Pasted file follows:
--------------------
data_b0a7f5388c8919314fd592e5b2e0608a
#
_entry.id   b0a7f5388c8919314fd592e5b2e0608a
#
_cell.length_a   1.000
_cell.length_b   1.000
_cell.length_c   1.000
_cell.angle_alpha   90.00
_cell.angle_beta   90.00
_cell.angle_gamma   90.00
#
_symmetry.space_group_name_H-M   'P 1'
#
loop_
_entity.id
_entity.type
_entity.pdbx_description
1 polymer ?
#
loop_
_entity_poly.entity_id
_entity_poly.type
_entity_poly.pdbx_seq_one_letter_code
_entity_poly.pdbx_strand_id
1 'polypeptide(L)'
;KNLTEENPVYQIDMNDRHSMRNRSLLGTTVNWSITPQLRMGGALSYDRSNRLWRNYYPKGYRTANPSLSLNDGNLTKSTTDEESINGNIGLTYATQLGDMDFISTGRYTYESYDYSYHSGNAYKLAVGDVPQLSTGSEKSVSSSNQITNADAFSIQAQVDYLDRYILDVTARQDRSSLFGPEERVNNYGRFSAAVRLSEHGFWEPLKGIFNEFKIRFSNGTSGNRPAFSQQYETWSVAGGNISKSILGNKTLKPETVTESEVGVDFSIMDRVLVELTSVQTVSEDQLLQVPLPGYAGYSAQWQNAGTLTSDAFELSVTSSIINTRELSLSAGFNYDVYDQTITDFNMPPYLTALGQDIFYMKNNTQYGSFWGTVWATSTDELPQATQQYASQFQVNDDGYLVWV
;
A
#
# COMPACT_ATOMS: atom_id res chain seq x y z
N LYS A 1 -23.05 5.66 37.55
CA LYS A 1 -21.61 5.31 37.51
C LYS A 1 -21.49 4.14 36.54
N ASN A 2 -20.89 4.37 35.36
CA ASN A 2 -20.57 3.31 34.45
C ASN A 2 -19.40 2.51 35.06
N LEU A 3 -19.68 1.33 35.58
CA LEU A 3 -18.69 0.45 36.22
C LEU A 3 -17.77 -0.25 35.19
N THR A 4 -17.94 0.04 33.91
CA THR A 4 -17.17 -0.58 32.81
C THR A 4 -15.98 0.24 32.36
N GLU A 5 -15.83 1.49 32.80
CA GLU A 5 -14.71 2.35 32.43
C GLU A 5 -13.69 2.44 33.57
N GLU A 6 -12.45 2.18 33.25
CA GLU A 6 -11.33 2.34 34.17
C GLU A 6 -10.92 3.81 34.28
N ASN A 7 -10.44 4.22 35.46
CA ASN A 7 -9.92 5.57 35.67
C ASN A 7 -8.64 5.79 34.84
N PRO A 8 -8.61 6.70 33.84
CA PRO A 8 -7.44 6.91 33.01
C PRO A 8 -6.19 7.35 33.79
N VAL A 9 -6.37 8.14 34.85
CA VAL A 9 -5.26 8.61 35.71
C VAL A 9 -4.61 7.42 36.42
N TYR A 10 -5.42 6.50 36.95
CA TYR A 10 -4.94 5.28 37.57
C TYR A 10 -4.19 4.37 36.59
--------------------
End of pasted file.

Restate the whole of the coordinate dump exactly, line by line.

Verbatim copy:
data_b0a7f5388c8919314fd592e5b2e0608a
#
_entry.id   b0a7f5388c8919314fd592e5b2e0608a
#
_cell.length_a   1.000
_cell.length_b   1.000
_cell.length_c   1.000
_cell.angle_alpha   90.00
_cell.angle_beta   90.00
_cell.angle_gamma   90.00
#
_symmetry.space_group_name_H-M   'P 1'
#
loop_
_entity.id
_entity.type
_entity.pdbx_description
1 polymer ?
#
loop_
_entity_poly.entity_id
_entity_poly.type
_entity_poly.pdbx_seq_one_letter_code
_entity_poly.pdbx_strand_id
1 'polypeptide(L)'
;KNLTEENPVYQIDMNDRHSMRNRSLLGTTVNWSITPQLRMGGALSYDRSNRLWRNYYPKGYRTANPSLSLNDGNLTKSTTDEESINGNIGLTYATQLGDMDFISTGRYTYESYDYSYHSGNAYKLAVGDVPQLSTGSEKSVSSSNQITNADAFSIQAQVDYLDRYILDVTARQDRSSLFGPEERVNNYGRFSAAVRLSEHGFWEPLKGIFNEFKIRFSNGTSGNRPAFSQQYETWSVAGGNISKSILGNKTLKPETVTESEVGVDFSIMDRVLVELTSVQTVSEDQLLQVPLPGYAGYSAQWQNAGTLTSDAFELSVTSSIINTRELSLSAGFNYDVYDQTITDFNMPPYLTALGQDIFYMKNNTQYGSFWGTVWATSTDELPQATQQYASQFQVNDDGYLVWV
;
A
#
# COMPACT_ATOMS: atom_id res chain seq x y z
N LYS A 1 -23.05 5.66 37.55
CA LYS A 1 -21.61 5.31 37.51
C LYS A 1 -21.49 4.14 36.54
N ASN A 2 -20.89 4.37 35.36
CA ASN A 2 -20.57 3.31 34.45
C ASN A 2 -19.40 2.51 35.06
N LEU A 3 -19.68 1.33 35.58
CA LEU A 3 -18.69 0.45 36.22
C LEU A 3 -17.77 -0.25 35.19
N THR A 4 -17.94 0.04 33.91
CA THR A 4 -17.17 -0.58 32.81
C THR A 4 -15.98 0.24 32.36
N GLU A 5 -15.83 1.49 32.80
CA GLU A 5 -14.71 2.35 32.43
C GLU A 5 -13.69 2.44 33.57
N GLU A 6 -12.45 2.18 33.25
CA GLU A 6 -11.33 2.34 34.17
C GLU A 6 -10.92 3.81 34.28
N ASN A 7 -10.44 4.22 35.46
CA ASN A 7 -9.92 5.57 35.67
C ASN A 7 -8.64 5.79 34.84
N PRO A 8 -8.61 6.70 33.84
CA PRO A 8 -7.44 6.91 33.01
C PRO A 8 -6.19 7.35 33.79
N VAL A 9 -6.37 8.14 34.85
CA VAL A 9 -5.26 8.61 35.71
C VAL A 9 -4.61 7.42 36.42
N TYR A 10 -5.42 6.50 36.95
CA TYR A 10 -4.94 5.28 37.57
C TYR A 10 -4.19 4.37 36.59